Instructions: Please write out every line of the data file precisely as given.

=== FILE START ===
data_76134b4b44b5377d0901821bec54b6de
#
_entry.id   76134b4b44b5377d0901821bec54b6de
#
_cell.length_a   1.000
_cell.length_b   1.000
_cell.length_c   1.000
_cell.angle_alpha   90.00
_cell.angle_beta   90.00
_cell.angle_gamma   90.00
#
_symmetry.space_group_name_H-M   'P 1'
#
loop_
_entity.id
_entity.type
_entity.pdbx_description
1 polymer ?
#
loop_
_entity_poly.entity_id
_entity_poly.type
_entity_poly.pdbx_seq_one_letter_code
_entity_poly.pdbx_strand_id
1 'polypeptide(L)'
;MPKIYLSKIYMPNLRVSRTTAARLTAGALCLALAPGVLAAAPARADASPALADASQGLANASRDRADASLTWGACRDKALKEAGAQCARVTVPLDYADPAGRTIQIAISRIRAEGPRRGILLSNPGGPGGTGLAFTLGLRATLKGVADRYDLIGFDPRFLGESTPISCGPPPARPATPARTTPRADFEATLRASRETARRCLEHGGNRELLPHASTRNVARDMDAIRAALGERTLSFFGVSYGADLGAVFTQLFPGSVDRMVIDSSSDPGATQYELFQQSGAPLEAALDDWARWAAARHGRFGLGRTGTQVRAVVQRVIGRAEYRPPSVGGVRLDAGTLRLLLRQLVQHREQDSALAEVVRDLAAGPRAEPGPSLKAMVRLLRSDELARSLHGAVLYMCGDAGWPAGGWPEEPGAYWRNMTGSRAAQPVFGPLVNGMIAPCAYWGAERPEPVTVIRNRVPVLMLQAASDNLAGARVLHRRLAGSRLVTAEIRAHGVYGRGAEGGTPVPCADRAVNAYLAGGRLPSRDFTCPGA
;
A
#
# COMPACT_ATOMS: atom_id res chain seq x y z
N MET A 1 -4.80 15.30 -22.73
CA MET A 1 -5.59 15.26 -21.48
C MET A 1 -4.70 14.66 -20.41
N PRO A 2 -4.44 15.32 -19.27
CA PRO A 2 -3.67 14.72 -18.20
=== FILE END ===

data_76134b4b44b5377d0901821bec54b6de
#
_entry.id   76134b4b44b5377d0901821bec54b6de
#
_cell.length_a   1.000
_cell.length_b   1.000
_cell.length_c   1.000
_cell.angle_alpha   90.00
_cell.angle_beta   90.00
_cell.angle_gamma   90.00
#
_symmetry.space_group_name_H-M   'P 1'
#
loop_
_entity.id
_entity.type
_entity.pdbx_description
1 polymer ?
#
loop_
_entity_poly.entity_id
_entity_poly.type
_entity_poly.pdbx_seq_one_letter_code
_entity_poly.pdbx_strand_id
1 'polypeptide(L)'
;MPKIYLSKIYMPNLRVSRTTAARLTAGALCLALAPGVLAAAPARADASPALADASQGLANASRDRADASLTWGACRDKALKEAGAQCARVTVPLDYADPAGRTIQIAISRIRAEGPRRGILLSNPGGPGGTGLAFTLGLRATLKGVADRYDLIGFDPRFLGESTPISCGPPPARPATPARTTPRADFEATLRASRETARRCLEHGGNRELLPHASTRNVARDMDAIRAALGERTLSFFGVSYGADLGAVFTQLFPGSVDRMVIDSSSDPGATQYELFQQSGAPLEAALDDWARWAAARHGRFGLGRTGTQVRAVVQRVIGRAEYRPPSVGGVRLDAGTLRLLLRQLVQHREQDSALAEVVRDLAAGPRAEPGPSLKAMVRLLRSDELARSLHGAVLYMCGDAGWPAGGWPEEPGAYWRNMTGSRAAQPVFGPLVNGMIAPCAYWGAERPEPVTVIRNRVPVLMLQAASDNLAGARVLHRRLAGSRLVTAEIRAHGVYGRGAEGGTPVPCADRAVNAYLAGGRLPSRDFTCPGA
;
A
#
# COMPACT_ATOMS: atom_id res chain seq x y z
N MET A 1 -4.80 15.30 -22.73
CA MET A 1 -5.59 15.26 -21.48
C MET A 1 -4.70 14.66 -20.41
N PRO A 2 -4.44 15.32 -19.27
CA PRO A 2 -3.67 14.72 -18.20